Sabre Wants to Convert, Not Just Capture, 'Open' Bookings

Concur has Open Booking. KDS has Maverick. Now, enter Sabre, which this week staked a claim in the emerging business of small-o, small-b open booking with TruTrip.

Slated for release in early 2014, the tool will combine components of Sabre's TripCase itinerary management application, GetThere corporate booking tool and Sabre Red agency desktop to facilitate non-GDS bookings and "easily capture travel activity across booking sources," according to the company.

Like other open-booking approaches, capturing booking data is part of the equation, and indeed the raison d'être for itinerary management tools like TripCase. Though data capture is "powerful, but frankly the easy stuff," Sabre Travel Network vice president of information technology and consulting Kyle Moore suggested that reclaiming those transactions in the managed environment is the other, perhaps more challenging, piece of Sabre's open-booking plan.

Sabre didn't share too many details on how it plans to convert maverick bookings into managed bookings, but Moore pointed to the so-called TruTrip Shop as the linchpin, the point "where we actually extend outside of the traditional Sabre marketplace," he said.

Moore likened that component of TruTrip to other Sabre tools like the agency web-search application NetCheck and GetThere Connect, which sources content residing outside of the GDS channel. "Putting the right policy management tools around that is where we'll be enhancing the set of capabilities" for TruTrip, said Moore.

He gave the scenario of a corporate traveler booking a conference rate "that may not be within the traditional Sabre marketplace," and building "an extension where we shop that, and ensure that it happens inside of policy."

The idea of "open booking" not only capturing rogue behavior but also correcting it is not necessarily unique to Sabre. KDS Maverick tries to head off at the pass out-of-channel bookings by policing Web searches and encouraging travelers to return to corporate pastures. Short's Travel's BookIt allows travelers to search on consumer sites, capture a chosen itinerary and send it to the travel management company for booking.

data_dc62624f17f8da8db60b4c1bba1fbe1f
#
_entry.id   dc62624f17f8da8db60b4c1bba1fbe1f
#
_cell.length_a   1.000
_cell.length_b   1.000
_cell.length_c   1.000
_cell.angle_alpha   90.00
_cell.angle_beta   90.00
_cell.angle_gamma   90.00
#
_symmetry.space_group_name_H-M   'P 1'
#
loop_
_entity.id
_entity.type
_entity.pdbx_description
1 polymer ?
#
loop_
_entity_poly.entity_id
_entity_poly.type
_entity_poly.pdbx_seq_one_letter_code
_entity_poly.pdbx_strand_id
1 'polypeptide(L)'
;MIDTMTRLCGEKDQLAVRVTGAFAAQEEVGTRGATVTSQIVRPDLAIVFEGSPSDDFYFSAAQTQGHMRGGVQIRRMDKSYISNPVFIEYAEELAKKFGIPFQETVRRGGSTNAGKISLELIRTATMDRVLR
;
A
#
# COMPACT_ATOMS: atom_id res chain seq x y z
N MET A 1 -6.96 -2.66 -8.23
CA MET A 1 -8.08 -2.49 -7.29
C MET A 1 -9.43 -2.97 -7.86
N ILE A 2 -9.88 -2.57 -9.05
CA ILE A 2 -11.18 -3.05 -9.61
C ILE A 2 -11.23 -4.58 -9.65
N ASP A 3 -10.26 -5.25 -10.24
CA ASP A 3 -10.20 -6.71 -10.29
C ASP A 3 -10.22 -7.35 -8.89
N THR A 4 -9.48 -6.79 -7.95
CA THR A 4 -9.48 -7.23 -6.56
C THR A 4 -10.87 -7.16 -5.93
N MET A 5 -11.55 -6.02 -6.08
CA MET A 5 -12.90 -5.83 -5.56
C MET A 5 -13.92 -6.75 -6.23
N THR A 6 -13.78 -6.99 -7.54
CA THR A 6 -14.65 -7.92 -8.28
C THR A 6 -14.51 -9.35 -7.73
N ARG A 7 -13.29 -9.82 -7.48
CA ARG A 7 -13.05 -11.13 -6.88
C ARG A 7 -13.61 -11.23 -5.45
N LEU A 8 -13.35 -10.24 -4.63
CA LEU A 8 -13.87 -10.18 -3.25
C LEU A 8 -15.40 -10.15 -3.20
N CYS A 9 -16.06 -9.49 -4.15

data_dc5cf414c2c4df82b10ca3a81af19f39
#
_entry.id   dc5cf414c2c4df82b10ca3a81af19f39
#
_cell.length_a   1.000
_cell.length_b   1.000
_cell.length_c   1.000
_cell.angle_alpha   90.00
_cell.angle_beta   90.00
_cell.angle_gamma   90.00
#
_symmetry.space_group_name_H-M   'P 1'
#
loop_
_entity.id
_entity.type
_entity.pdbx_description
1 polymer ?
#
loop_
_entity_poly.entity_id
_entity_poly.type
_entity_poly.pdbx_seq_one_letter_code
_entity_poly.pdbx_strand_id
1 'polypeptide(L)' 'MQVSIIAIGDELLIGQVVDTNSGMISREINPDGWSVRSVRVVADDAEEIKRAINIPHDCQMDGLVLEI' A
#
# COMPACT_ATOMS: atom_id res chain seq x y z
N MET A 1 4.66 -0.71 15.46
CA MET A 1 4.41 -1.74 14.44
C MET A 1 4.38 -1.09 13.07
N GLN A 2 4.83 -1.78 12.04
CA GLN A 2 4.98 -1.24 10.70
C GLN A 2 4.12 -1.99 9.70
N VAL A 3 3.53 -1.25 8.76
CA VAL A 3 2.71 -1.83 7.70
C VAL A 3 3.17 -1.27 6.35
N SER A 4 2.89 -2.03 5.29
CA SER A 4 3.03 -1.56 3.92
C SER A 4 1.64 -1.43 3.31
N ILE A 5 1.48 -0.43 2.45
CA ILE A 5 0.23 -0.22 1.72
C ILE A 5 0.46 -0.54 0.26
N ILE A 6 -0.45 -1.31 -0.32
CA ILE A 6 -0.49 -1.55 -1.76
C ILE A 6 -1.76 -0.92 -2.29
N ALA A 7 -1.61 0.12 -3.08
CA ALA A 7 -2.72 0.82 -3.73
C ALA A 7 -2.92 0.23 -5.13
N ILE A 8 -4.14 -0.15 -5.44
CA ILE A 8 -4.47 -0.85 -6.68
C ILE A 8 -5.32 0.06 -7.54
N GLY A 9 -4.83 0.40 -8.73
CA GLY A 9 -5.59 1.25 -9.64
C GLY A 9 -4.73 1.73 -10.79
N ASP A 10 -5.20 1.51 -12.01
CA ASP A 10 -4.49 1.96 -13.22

But what if the transaction already is complete?

Yapta, whose technology tracks airfares and alerts corporate clients to money-saving rebooking opportunities, has built a prototype that could steer hotel bookings purchased on the web into the managed environment after the initial transaction.

Part-owned by Concur, Yapta during a recent Concur client forum demonstrated "the capability to capture open-booked hotel itineraries" and "pull those into our system to price-track while also highlighting preferred properties so that the corporation has the potential opportunity to even draw back those travelers into a preferred property," said CEO James Filsinger. In other words, once hotel booking data is captured, travel buyers or TMCs could track the rate for a price drop or a better preferred rate and rebook.

"It's still early-stage, but we believe there's opportunity there, and we'll see how we can best address that for our customers," said Filsinger.

Time will shed more light on Sabre's own magic formula, as the company is "looking at the early part of next year" to go live with TruTrip, though client pricing has yet to be determined, according to Moore.

He noted that Sabre is "architecting this so it will be open," though TruTrip initially would be optimized for clients working in the Sabre ecosystem.

Once hesitant, Sabre is convinced the market is ready for the concept. While wait-and-see attitudes among some buyers and others who exhibit "a level of anxiety" remain, Moore said, there is a contingent of the marketplace ready to embrace Sabre's flavor of open booking. "There are enough anecdotes that it's beginning to feel fairly quantified," he said.

It might seem odd that a company so tied to travel transaction processing is willing to potentially become an enabler of GDS disintermediation, but Sabre doesn't position it that way.

"I fundamentally don't look at it as driving disintermediation," Moore said. "I view it as, how do we help get the genie back in the bottle? We're giving tools to better understand what is already happening outside the managed travel program, and then in addition to that, pushing that content to actually be extended, to be in the managed travel program."